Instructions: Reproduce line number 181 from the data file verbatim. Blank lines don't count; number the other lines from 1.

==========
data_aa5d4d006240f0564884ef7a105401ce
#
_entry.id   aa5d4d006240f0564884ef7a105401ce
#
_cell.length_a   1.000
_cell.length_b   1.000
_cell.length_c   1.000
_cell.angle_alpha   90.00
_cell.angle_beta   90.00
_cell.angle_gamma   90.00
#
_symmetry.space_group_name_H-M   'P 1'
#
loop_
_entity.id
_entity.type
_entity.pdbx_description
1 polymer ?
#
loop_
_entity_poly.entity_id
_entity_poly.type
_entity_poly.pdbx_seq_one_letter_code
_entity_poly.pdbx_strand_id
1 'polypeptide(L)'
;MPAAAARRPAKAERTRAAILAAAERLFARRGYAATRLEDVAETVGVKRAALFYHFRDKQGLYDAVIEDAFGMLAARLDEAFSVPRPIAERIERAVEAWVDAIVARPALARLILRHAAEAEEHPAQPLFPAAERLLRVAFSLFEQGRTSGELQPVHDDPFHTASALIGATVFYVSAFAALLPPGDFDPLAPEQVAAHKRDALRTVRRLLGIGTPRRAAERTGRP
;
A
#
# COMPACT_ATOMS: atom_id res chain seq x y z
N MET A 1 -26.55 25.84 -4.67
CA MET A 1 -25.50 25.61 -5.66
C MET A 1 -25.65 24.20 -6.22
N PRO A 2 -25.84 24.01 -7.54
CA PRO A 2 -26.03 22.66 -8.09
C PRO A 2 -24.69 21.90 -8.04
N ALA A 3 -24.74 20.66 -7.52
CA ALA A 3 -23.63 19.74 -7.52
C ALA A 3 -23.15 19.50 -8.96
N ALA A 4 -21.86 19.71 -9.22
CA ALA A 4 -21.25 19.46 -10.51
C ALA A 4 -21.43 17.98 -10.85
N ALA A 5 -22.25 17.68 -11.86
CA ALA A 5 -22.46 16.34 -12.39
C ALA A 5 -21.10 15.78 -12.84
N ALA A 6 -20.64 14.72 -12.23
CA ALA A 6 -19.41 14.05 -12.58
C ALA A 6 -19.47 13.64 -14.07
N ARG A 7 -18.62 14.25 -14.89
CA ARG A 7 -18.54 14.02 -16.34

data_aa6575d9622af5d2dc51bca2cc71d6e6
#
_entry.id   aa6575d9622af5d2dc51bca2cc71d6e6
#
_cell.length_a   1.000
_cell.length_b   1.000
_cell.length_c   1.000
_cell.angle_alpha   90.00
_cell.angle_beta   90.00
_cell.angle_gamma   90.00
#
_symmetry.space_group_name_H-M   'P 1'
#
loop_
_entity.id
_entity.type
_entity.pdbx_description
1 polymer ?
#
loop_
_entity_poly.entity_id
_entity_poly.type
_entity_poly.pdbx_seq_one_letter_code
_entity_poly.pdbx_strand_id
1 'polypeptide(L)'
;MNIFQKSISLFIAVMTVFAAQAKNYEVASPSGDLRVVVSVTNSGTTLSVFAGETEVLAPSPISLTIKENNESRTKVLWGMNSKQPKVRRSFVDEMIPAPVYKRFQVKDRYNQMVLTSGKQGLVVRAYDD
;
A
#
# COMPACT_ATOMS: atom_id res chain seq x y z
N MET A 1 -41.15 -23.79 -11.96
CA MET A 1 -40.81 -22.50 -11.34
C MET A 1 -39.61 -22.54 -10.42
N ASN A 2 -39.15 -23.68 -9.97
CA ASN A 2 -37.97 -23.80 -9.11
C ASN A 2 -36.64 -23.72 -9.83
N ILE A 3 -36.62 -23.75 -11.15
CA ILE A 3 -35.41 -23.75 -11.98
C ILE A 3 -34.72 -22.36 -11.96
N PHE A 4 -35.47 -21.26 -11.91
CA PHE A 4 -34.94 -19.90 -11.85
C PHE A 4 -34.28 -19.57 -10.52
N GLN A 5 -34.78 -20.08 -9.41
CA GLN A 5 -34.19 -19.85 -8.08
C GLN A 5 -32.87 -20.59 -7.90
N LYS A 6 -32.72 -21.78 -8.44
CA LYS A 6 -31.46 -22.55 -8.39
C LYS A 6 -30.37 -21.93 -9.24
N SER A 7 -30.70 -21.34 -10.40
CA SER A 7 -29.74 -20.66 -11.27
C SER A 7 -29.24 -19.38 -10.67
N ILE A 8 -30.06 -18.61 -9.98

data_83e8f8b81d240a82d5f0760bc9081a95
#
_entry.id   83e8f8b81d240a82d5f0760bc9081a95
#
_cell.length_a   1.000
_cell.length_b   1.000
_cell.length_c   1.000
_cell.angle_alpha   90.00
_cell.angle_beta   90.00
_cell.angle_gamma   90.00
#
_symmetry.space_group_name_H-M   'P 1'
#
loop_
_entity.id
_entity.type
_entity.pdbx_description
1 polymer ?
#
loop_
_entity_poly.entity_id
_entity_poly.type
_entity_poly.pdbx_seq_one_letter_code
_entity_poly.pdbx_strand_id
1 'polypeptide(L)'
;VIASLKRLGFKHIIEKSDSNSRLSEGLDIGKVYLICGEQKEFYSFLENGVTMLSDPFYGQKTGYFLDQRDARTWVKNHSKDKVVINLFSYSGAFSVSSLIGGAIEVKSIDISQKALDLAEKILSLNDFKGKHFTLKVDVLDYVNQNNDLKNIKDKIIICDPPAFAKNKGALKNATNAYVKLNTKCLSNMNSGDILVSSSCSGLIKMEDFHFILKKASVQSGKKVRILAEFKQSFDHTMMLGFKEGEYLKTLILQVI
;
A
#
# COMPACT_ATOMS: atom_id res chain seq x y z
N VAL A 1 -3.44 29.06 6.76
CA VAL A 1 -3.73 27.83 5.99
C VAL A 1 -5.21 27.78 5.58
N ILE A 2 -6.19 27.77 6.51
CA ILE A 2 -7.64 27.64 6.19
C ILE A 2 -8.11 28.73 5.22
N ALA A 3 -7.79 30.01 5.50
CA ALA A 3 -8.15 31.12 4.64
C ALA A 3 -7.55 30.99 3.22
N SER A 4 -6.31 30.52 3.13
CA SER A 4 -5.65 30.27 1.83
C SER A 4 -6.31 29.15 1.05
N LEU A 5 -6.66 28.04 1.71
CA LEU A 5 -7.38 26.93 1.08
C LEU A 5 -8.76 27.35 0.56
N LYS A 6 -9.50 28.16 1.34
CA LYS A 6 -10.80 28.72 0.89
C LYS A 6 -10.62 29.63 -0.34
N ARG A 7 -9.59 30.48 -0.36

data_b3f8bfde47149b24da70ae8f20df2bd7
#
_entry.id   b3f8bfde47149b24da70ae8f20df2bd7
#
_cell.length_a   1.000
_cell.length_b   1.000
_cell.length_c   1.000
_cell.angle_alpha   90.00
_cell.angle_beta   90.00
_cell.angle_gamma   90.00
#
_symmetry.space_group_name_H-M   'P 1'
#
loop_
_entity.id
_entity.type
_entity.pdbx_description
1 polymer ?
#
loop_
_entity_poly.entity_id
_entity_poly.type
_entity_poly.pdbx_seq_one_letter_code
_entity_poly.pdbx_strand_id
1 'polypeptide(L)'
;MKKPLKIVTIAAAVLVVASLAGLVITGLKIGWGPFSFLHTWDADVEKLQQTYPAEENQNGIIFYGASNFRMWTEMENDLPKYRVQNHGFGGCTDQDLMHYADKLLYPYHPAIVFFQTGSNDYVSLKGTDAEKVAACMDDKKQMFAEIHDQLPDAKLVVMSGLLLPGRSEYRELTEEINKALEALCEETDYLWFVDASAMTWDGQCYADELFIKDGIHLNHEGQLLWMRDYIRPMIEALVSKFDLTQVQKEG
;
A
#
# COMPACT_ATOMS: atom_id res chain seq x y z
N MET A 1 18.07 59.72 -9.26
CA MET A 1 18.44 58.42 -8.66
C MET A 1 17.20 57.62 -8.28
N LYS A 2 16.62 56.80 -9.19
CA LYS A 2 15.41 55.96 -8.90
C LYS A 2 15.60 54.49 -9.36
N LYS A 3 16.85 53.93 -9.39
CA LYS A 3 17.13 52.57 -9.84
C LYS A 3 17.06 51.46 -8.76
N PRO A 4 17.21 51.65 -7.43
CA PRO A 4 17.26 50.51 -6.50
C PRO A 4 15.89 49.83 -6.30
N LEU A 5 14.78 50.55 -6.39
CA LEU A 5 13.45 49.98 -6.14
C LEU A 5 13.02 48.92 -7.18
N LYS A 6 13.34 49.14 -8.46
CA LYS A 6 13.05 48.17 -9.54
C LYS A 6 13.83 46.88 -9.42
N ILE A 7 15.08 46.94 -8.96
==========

# COMPACT_ATOMS: atom_id res chain seq x y z